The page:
A while back on YouTube there was a briefly lived recurring series amongst their film fan community called The Coffee Film Tag wherein those asked aka “tagged” to participate would pick films they loved and match them with a type of coffee flavor. I thought it would be interesting, so long as no one’s thought of it already, to give this Tag the WordPress treatment. Here are the coffee flavors for those who may not have heard of this previously:

  • Black Coffee – A Favorite Film That’s Hard to Get Into
  • Peppermint Coffee – A Favorite Christmas/Holiday Film
  • Hot Chocolate – A Favorite Children’s Film
  • Double Espresso – A Film That Held Your Interest for the Whole Run Time
  • Starbucks – A Film That You’ve Watched More Than Any Other
  • Hipster Coffee Shop – Give an Indie or Foreign Film a Shout-Out
  • Oops….Got Decaf – A Film That Disappointed You
  • Perfect Blend – A Bittersweet Film Mix That Seems Perfect
  • Coffee With Your Sugar – A Film You Might Love a Little too Much
  • Friends Don’t Let Friends Have Starbucks – A Film You Tell Others to Avoid

My only rules with this version are to keep the Films pre-1990 if possible, the Holiday & Children’s Films and Films to Avoid being automatic exceptions, to keep the choices unique and interesting, and that two way and three way ties are welcomed and encouraged.

In the interest of encourages ties, I’ll be picking two films for each category – one natural choice that I’ve discussed in some detail already on MMC! (with a link) and one that is fresh and ready to expand upon. Now, on to our MMC! coffee break!

Continue reading

10 on the 10th – July 2019

High marks among the last ten films I’ve watched for Diamonds of the Night (a moving and surprisingly abstract approach to dealing with the Holocaust – think a better rendering of Son of Saul), Relaxer (a recent Oscilloscope title that seems to be inventing a fourth body genre concerned with other bodily leakages and preoccupied with revulsion and disgust), Memories of Murder (quite a captivating police procedural that nearly lives up to its very esteemed reputation), and Phantasm (an overdue first-time watch that provided an exceptionally random grab bag of horror material collected into a Carpenter-esque package that definitely entertained). A failing grade for Son of Godzilla, whose giant spiders and mantises cannot compensate for the creation of Minilla. Also, I watched Tora-San, the Intellectual having just discovered that an elaborate Blu-ray set is being released later this year in Japan commemorating the 50th anniversary of the franchise and the release of a new film!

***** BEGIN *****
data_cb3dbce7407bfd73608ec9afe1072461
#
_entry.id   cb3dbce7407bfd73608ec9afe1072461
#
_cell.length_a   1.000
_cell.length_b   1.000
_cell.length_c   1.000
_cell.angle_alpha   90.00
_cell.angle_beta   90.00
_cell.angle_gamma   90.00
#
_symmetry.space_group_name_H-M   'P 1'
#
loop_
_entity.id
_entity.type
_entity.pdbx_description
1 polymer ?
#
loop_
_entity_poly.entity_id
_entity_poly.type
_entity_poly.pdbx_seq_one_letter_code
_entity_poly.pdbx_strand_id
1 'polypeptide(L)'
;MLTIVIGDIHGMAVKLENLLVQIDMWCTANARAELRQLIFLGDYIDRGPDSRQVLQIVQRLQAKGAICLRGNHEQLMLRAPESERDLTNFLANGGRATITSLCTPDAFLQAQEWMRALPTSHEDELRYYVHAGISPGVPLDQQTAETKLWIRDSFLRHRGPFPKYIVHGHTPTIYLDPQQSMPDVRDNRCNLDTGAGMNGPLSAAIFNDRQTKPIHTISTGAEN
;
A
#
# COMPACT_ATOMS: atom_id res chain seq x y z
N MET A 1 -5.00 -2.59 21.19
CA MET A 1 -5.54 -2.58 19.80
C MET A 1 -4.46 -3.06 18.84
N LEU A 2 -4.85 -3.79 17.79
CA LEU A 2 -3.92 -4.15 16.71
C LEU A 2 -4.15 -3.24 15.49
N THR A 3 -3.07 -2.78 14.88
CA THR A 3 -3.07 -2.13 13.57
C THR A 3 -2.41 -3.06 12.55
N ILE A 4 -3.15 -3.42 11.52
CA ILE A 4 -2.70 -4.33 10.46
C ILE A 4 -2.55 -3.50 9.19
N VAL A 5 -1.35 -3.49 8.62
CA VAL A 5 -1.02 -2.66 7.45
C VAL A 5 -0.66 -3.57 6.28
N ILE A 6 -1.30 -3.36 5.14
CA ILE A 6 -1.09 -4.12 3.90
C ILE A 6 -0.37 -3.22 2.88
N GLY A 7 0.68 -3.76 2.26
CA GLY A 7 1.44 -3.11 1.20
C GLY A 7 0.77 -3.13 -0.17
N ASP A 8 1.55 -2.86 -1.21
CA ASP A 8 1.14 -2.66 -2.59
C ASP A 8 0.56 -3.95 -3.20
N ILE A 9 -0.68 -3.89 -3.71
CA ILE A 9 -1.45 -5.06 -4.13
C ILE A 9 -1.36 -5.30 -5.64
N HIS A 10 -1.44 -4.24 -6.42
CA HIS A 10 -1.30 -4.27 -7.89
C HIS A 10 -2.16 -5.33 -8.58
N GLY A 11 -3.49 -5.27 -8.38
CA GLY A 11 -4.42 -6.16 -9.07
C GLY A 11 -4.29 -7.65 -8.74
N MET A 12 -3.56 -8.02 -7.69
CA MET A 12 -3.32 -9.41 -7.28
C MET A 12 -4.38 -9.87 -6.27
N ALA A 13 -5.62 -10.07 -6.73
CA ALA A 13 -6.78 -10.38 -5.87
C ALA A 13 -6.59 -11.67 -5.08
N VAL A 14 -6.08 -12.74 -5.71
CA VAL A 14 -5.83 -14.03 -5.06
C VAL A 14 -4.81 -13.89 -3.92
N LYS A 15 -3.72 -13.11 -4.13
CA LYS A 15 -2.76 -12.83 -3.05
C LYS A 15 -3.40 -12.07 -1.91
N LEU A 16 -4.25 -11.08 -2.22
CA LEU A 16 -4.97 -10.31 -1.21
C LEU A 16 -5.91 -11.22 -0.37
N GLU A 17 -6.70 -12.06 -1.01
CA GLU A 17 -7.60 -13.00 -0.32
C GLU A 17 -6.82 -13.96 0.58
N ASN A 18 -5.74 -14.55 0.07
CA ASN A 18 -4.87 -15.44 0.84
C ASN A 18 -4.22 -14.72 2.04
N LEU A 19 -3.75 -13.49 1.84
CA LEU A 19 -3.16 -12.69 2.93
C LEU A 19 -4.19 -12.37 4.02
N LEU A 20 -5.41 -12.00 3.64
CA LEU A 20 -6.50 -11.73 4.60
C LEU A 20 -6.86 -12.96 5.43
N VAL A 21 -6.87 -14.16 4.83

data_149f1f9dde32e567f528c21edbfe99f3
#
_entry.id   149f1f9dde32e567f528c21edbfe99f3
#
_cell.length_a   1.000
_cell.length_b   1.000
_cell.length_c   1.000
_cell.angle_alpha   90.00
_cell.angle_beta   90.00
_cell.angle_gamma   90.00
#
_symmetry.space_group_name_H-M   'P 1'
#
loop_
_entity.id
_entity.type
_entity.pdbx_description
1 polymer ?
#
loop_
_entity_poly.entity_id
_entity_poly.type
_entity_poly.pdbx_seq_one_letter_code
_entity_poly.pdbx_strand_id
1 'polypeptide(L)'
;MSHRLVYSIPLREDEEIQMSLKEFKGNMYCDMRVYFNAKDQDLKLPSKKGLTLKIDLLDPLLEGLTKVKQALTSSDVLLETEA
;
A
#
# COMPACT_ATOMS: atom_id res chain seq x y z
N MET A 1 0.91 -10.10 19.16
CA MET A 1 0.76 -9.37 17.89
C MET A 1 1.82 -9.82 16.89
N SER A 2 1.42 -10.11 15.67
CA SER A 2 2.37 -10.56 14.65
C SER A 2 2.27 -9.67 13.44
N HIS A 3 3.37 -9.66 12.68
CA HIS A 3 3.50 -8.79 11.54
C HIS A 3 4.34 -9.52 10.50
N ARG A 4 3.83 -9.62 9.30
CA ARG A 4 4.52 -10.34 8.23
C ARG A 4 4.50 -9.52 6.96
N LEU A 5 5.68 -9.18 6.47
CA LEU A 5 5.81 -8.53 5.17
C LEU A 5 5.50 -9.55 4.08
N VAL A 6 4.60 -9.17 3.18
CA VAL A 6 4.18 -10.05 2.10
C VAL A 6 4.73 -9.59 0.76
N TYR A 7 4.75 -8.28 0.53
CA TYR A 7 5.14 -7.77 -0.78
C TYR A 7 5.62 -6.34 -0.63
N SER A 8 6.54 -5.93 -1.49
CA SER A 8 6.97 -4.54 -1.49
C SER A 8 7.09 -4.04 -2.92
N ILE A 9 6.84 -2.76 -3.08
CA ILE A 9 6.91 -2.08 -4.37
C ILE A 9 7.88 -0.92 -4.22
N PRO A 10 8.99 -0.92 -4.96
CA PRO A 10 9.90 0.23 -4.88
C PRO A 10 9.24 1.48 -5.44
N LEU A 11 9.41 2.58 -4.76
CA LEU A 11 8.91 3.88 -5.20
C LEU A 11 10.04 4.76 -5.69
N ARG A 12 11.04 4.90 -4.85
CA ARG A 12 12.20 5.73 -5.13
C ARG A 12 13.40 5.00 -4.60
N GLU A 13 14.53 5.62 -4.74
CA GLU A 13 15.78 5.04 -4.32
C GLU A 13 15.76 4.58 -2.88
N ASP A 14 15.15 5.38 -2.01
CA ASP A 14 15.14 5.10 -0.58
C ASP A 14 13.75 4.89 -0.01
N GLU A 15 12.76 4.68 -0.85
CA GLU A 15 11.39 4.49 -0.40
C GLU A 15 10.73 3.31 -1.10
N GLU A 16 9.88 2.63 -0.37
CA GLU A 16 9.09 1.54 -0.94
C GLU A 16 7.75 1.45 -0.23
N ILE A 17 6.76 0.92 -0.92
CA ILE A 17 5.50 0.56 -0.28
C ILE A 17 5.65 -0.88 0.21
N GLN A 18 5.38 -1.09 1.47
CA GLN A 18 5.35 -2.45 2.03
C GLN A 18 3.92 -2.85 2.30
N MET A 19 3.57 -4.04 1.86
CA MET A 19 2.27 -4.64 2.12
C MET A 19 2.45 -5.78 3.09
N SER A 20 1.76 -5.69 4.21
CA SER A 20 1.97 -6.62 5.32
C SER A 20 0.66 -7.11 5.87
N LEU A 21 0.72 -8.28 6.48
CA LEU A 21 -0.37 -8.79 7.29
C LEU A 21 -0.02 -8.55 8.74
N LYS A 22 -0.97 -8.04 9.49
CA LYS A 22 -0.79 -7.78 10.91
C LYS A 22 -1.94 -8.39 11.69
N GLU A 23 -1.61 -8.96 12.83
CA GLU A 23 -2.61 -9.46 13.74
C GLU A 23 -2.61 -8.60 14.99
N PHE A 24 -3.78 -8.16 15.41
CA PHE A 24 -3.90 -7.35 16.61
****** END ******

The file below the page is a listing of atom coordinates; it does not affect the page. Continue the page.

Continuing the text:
1. Phantasm (Don Coscarelli, 1979)
  2. Dave Made a Maze (Bill Watterson, 2017)
  3. If You Meet Sartana Pray for Your Death (Gianfranco Parolini, 1968)
  4. Tora-San, the Intellectual (Yôji Yamada, 1975)
  5. The Eyes of Orson Welles (Mark Cousins, 2018)
  6. Memories of Murder (Bong Joon-ho, 2003)
  7. Relaxer (Joel Potrykus, 2018)
  8. Son of Godzilla (Jun Fukuda, 1967)
  9. Diamonds of the Night (Jan Nemec, 1964)
  10. Hollywood Shuffle (Robert Townsend, 1987)

Lastly, a shout-out to the Criterion Collection’s release of Sergei Bondarchuk’s War and Peace (1966).  I’m halfway through and I’m blown away. While I expected to love it, the films are not as I expected, often telling their stories in long sequences without dialogue and that proceed like some over-determined, poetically rendered dreamscape. From battlefields to ballrooms to borzois running across vast estates, War and Peace is epic at every turn and an entrancing wonder.

Night of the Juggler (Robert Butler, 1980)


When a vicious psychopath mistakes the daughter of tough ex-cop Sean Boyd (James Brolin) for the daughter of a wealthy developer and kidnaps her for ransom, Boyd goes on a city-wide rampage to get her back. Fighting his way through 42nd Street porn palaces and Bronx gang territories, facing street thugs and crooked cops, Boyd’s unrelenting search through the urban decay of New York City is a pulse-pounding, action-thriller in the gritty spirit of Dog Day Afternoon and Taxi Driver.

Based on the novel by William P. McGivern (who wrote the original serial for The Big Heat) and featuring wild performances by Cliff Gorman, Dan Hedaya, Sharon Mitchell, and Mandy Patinkin, Night of the Juggler is a stunningly grimy portrait of the Big Apple at its most fetid and a relentless thrill-ride of brawls, car crashes, dog attacks, and knife-fights!

Special Edition Contents:

  • High Definition Blu-ray (1080p) presentation
  • Original mono audio (uncompressed LPCM)
  • Optional English subtitles for the deaf and hard of hearing
  • Held Hostage, new interview with actress Abby Bluestone
  • Along for the Ride, new interview with actress Julie Carmen
  • At the Peep Show, new interview with actress Sharon Mitchell
  • Theatrical trailer
  • Reversible sleeve featuring two artwork choices

FIRST PRESSING ONLY: Illustrated collector’s booklet featuring new writing on the film by cult cinema critic Steven Puchalski

Continue reading